Powers Case

CourtObsolete Court (USSR)
Date19 August 1960
Union of Soviet Socialist Republics, Supreme Court, Military Collegium.1
Powers Case.

State territory In general Sovereignty over the air Violation of foreign air space For purposes of espionage The law of the Union of Soviet Socialist Republics.

The Facts (as stated by the Court).On May 1, 1960, at 5 hours 36 minutes, Moscow time, a military unit of the Soviet antiaircraft defence in the area of the city of Kirovabad, the Tajik S.S.R., at an altitude of 20,000 metres, unattainable for planes of the civil air fleet, spotted an unknown aircraft violating the State frontier of the U.S.S.R.

The military units of the Soviet anti-aircraft defence vigilantly followed the behaviour of the plane as it flew over major industrial centres and important objectives, and only when the intruder plane had penetrated 2,000 kilometres into Soviet territory and the evil purpose of the flight, fraught with disastrous consequences for world peace in an age of thermonuclear weapons, became absolutely obvious, a battery of ground-to-air missiles brought the aggressor plane down in the area of Sverdlovsk at 8 hours 53 minutes as ordered by the Soviet Government.

The pilot of the plane baled out and was apprehended upon landing. On interrogation, he gave his name as Francis Gary Powers, citizen of the United States of America. Examination of the wreckage of the plane which had been brought down showed that it was of American make, specially designed for high altitude flights and fitted with various equipment for espionage reconnaissance tasks.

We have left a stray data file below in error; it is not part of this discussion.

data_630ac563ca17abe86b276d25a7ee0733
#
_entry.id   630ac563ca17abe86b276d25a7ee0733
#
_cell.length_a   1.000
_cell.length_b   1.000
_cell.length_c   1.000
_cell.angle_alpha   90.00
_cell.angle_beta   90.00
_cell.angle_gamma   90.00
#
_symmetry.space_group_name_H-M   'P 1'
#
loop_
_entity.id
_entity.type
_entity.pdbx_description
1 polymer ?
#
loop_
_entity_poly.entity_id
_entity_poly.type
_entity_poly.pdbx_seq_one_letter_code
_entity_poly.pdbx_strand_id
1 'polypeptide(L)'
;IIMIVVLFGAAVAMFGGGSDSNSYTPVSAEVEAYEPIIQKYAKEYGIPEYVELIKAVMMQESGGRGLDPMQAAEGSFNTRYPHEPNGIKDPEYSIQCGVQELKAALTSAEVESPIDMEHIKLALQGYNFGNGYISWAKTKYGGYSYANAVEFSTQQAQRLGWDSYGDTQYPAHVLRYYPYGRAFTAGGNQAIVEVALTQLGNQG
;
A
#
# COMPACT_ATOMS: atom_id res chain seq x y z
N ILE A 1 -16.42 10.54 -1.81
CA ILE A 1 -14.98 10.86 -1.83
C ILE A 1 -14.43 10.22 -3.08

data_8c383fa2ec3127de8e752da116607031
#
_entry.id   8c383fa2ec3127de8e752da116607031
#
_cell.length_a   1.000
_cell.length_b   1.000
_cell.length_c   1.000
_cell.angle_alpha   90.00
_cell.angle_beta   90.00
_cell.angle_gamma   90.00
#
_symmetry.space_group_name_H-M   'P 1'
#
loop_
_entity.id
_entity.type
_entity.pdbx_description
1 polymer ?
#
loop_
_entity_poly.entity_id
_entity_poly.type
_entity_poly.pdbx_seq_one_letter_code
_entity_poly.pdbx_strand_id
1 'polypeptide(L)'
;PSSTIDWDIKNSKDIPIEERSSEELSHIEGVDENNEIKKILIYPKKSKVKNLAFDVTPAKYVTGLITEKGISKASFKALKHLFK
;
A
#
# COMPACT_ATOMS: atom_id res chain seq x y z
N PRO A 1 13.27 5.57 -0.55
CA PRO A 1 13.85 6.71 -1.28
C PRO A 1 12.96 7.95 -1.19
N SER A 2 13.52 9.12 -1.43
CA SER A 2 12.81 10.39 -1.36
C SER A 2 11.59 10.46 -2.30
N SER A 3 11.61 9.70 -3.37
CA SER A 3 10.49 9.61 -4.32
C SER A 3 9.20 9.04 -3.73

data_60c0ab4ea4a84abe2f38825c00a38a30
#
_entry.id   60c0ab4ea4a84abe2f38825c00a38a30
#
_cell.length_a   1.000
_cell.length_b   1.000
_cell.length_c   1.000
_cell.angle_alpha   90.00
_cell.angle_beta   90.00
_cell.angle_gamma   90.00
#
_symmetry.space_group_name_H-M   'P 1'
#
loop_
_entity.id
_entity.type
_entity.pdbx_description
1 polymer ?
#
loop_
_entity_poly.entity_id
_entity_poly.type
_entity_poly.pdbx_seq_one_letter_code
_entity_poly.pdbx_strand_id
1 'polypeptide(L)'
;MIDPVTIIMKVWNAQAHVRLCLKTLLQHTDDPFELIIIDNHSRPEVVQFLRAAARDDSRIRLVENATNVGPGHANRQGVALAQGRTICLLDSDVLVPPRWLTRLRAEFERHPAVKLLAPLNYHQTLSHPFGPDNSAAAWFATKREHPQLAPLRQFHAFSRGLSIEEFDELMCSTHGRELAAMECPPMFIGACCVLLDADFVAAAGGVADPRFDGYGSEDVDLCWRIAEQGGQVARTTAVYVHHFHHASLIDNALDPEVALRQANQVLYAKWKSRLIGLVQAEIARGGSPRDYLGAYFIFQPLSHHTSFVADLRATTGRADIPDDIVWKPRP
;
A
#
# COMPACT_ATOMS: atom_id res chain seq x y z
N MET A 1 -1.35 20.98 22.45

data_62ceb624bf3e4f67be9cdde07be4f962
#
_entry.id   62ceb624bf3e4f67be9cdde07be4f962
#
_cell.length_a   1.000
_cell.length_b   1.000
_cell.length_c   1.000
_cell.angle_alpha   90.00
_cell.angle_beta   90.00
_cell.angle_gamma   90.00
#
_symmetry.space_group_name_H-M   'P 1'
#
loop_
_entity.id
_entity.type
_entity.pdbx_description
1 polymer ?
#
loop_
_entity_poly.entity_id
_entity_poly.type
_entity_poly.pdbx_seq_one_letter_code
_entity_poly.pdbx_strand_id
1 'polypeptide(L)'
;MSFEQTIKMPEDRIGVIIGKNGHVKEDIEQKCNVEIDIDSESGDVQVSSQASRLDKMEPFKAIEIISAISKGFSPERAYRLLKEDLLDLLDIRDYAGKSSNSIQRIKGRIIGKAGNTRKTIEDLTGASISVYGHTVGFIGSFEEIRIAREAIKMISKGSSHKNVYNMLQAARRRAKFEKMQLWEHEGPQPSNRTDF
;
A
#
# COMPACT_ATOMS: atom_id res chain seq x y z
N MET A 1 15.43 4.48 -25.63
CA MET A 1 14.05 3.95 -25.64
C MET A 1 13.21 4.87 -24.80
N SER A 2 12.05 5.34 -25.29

In view of this, the pilot Powers was arrested and committed for trial on charges of espionage against the Soviet Union.

During the court hearings, the defendant Powers testified in detail about his espionage activity and the circumstances connected with the violation of Soviet air space on May 1, 1960.

In 1950 Powers volunteered for the American army, completed his training at an Air Force school, and served as pilot at various United States Air Force bases with the rank of Senior Lieutenant.

In April 1956, Powers was recruited by the Central Intelligence Agency of the United States for special intelligence missions in high-altitude aircraft.

After he had concluded a secret contract with the United States Central Intelligence Agency for a term of two years, Powers was allotted a high salary of 2,500 dollars a month for espionage activity. He underwent special training and was assigned to the intelligence air detachment under the code name of Ten-Ten, stationed at the American-Turkish war base of Incirlik, near the town of Adana, in Turkey.

The Court has established that the detachment Ten-Ten is a special combination of the United States military and civilian intelligence designed for espionage against the Soviet Union with the help of reconnaissance planes sent into Soviet air space.

Starting with 1956 Powers systematically flew on espionage missions along the Soviet Union's frontiers with Turkey, Iran and Afghanistan, on orders from the Ten-Ten detachment's commander. In May 1958, Powers renewed his secret contract with the Central Intelligence Agency of the United States for a term of two years, and in January 1960 for yet another year.

The Materials of the case and the testimony of defendant Powers have established that the criminal intrusion into the air space of the Soviet Union, committed by him on May 1, 1960, was carefully prepared long before it took place.

On April 27, 1960, Powers, together with the commander of the detachment Ten-Ten, the American Colonel Shelton and a group of technical personnel intended for preparing the U2 plane for its flight, were brought in a United States Air Force transport aircraft from the Incirlik base to the Peshawar airport in Pakistan.

Another pilot ferried the U2 plane in which Powers was to violate...

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